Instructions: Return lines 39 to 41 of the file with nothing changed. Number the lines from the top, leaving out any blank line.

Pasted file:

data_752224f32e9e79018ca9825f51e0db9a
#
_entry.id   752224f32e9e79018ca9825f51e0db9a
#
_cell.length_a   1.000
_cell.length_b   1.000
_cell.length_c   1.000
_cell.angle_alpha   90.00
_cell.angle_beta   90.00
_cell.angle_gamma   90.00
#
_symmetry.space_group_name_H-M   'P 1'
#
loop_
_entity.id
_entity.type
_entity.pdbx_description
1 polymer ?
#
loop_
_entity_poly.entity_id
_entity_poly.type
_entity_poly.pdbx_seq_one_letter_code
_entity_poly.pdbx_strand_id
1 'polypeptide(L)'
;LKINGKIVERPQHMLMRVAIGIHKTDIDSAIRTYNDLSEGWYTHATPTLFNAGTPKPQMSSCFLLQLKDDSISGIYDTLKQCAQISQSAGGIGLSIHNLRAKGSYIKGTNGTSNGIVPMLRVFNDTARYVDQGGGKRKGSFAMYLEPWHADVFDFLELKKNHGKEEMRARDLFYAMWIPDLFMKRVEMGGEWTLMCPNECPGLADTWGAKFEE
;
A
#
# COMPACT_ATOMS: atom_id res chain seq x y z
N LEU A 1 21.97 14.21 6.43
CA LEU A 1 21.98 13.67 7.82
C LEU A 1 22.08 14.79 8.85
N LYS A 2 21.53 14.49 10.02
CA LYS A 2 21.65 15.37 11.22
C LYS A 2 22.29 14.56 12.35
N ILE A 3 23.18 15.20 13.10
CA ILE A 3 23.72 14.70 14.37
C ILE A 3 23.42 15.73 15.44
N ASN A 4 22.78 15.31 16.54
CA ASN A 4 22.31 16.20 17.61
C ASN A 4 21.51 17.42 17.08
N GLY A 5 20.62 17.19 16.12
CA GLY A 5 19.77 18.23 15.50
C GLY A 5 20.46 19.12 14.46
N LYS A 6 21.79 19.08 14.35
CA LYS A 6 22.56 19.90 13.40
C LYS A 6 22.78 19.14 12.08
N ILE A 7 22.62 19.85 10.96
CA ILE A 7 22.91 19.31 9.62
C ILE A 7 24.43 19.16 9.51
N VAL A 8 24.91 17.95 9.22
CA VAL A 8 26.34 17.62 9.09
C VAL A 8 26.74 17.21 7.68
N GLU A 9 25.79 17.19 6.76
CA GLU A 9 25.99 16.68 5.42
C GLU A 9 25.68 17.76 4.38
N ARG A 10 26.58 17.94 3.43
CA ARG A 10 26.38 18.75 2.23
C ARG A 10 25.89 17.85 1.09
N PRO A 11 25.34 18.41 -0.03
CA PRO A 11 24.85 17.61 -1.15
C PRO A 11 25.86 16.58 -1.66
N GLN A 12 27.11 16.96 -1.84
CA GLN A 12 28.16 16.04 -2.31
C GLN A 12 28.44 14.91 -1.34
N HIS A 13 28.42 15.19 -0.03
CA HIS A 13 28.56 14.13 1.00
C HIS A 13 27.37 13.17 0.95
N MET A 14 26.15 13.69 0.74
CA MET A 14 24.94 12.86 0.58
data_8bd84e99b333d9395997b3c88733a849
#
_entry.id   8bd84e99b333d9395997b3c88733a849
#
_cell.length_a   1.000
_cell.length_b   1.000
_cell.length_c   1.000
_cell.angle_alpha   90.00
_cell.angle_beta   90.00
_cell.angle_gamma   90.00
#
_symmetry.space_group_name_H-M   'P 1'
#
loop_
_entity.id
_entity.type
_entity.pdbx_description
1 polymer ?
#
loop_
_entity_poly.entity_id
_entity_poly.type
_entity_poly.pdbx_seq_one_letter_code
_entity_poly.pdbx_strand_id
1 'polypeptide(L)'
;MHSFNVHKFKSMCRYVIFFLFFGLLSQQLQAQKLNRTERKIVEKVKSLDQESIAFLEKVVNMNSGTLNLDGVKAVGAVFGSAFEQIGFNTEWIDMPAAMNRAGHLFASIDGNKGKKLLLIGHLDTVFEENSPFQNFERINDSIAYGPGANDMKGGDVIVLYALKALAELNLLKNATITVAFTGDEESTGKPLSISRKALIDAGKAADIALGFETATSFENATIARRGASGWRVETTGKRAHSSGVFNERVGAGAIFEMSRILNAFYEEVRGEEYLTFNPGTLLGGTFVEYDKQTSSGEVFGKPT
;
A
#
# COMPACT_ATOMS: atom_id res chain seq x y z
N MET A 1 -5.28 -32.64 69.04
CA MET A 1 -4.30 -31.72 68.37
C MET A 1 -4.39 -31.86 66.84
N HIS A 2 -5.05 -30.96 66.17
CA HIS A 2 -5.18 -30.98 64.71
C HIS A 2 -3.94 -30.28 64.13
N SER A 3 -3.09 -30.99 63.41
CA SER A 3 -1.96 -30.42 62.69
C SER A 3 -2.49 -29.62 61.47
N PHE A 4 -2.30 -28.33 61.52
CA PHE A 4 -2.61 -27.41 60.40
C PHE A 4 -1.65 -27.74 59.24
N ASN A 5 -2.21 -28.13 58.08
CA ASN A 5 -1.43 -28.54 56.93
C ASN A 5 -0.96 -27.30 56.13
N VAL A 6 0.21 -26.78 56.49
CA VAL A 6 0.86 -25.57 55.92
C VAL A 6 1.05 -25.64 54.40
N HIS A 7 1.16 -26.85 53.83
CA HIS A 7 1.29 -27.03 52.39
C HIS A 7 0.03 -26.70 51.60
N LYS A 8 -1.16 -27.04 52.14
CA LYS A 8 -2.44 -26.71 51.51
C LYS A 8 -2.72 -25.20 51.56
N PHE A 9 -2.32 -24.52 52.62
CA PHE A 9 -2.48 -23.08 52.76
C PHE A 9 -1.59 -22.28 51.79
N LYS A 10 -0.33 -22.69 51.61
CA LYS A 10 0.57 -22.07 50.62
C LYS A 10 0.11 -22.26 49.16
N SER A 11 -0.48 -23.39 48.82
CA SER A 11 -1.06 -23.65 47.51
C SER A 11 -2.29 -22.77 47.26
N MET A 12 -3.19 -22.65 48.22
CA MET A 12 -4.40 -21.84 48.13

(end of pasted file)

C ILE A 3 23.42 15.73 15.44
N ASN A 4 22.78 15.31 16.54
CA ASN A 4 22.31 16.20 17.61